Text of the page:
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The Bookshelf
0000017a-15d9-d736-a57f-17ff8e4b0000The Bookshelf features authors from around New Hampshire and the region, as well as books about New Hampshire by authors from anywhere. Covering mostly fiction, creative nonfiction, and poetry, it also features literary conferences, events and trends.Hosted by Peter Biello, The Bookshelf airs every other Friday on All Things Considered.What's on your bookshelf? Let us know by sending an email to books@nhpr.org.

The Bookshelf: Short Story Writer Joseph Hurka


The Bookshelf is NHPR's series on authors and books with ties to the Granite State. All Things Considered features authors, covers literary events and publishing trends, and gets recommendations from each guest on what books listeners might want to add to their own bookshelves. 

If you have an author or book you think we should profile on The Bookshelf, send us an email. The address is books@nhpr.org.

This week, The Bookshelf features Joseph Hurka. The southern New Hampshire writer is a careful observer of human behavior, especially morally dubious behavior, such as drug abuse, adultery, and deception. All these vices are easy to find in the stories in his new collection, Graceful Lies, which was published in August. Hurka writes without judging these characters, but with empathy. Take a listen to Hurka's conversation with All Things Considered host Peter Biello, or scroll down to read the Q&A below his book picks.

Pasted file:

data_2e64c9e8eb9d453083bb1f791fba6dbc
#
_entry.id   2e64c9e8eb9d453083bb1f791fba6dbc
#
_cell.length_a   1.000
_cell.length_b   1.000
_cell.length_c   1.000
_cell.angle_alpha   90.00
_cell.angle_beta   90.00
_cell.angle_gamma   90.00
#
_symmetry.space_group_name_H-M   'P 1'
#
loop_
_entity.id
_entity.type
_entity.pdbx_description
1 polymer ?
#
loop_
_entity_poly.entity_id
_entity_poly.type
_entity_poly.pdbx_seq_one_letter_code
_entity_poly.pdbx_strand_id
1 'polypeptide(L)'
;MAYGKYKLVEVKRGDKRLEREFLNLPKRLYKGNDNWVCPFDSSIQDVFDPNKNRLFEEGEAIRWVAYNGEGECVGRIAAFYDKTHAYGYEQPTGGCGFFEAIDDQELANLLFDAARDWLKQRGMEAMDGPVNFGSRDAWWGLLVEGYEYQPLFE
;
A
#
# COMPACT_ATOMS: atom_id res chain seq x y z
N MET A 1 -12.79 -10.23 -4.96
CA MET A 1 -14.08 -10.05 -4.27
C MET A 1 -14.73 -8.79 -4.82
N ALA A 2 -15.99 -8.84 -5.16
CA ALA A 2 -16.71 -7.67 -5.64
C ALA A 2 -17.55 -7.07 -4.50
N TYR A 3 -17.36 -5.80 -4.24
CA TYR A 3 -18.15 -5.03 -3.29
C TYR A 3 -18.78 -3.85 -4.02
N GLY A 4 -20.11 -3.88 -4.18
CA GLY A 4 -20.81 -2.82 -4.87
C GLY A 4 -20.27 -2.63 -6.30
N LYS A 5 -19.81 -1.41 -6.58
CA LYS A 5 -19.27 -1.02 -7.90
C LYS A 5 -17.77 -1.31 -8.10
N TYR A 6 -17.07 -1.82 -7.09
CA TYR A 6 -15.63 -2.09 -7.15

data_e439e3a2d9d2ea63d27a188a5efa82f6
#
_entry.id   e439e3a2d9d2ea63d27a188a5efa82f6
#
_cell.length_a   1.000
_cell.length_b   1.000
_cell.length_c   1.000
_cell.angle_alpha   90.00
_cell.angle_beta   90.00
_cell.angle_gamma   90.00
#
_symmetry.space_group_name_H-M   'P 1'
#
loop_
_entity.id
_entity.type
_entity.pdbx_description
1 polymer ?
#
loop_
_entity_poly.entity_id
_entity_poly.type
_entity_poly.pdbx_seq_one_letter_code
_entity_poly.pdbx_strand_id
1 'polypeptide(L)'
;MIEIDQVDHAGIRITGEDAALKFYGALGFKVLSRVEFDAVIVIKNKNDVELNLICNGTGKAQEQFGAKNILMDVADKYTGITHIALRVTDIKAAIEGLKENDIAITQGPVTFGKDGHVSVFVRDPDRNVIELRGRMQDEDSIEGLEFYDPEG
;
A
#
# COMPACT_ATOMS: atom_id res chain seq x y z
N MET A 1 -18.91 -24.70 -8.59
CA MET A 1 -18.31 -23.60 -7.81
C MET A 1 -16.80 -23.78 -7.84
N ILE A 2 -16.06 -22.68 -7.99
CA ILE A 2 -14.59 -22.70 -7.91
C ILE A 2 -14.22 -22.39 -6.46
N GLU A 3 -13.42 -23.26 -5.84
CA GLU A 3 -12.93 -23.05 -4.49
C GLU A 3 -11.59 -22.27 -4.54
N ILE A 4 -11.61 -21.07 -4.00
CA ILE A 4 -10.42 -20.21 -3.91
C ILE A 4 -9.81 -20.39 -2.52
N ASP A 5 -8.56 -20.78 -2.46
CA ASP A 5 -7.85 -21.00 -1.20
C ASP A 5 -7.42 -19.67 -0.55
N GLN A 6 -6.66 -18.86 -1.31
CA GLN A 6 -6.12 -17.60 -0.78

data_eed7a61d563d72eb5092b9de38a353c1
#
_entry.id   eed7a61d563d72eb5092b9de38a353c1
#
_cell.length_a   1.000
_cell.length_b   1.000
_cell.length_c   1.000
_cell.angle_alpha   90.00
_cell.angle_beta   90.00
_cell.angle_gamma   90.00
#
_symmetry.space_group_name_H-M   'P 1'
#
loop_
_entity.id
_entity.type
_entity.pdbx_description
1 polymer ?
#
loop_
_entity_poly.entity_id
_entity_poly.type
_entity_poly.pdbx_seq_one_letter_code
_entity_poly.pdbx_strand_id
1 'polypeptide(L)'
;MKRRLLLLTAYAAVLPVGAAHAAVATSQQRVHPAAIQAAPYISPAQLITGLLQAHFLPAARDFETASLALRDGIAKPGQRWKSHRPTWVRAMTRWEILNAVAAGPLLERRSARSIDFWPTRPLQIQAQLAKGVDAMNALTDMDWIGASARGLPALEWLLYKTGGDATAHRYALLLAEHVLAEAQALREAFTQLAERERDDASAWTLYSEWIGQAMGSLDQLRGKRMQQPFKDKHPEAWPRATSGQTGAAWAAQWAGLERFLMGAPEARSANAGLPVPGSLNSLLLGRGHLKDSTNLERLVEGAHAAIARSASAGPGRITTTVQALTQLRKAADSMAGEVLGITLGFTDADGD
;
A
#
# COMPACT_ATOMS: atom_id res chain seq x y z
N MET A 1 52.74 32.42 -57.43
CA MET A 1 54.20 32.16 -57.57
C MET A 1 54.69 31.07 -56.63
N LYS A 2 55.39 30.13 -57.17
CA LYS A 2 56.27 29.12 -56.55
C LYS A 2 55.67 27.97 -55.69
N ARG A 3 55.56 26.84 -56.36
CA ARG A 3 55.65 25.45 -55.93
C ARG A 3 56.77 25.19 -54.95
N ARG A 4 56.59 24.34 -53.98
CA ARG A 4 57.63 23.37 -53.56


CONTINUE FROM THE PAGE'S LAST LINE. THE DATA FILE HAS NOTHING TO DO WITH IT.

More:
1.  Separate Flights by Andre Dubus. "Published in 1975, this was the first of Andre’s great short story collections. The stories—one novella and seven short stories, fit seamlessly with one another, and Andre’s deep understanding of the human soul shines through every tale."

2.  House of Sand and Fog by Andre Dubus III. "The story of a dispute between a homeowner and a homebuyer who, through a series of complicated circumstances, wind up fighting over the same house; this novel became, to me, a metaphor for the titanic struggles going on in the Mideast. When HOUSE OF SAND AND FOG was published in 1999, it firmly established young Andre as our best current dramatist."

3.  Mamaw by Susan Dodd. "This is a sleeping masterpiece—a fictional account of the life of Zerelda Samuel, the mother of Jesse James. Though written as realism, there is a kind of magical realism to the piece that surrounds the characters and suggests the strong influence of fate; MAMAW is an extraordinary portrait of a mother’s strength and endurance."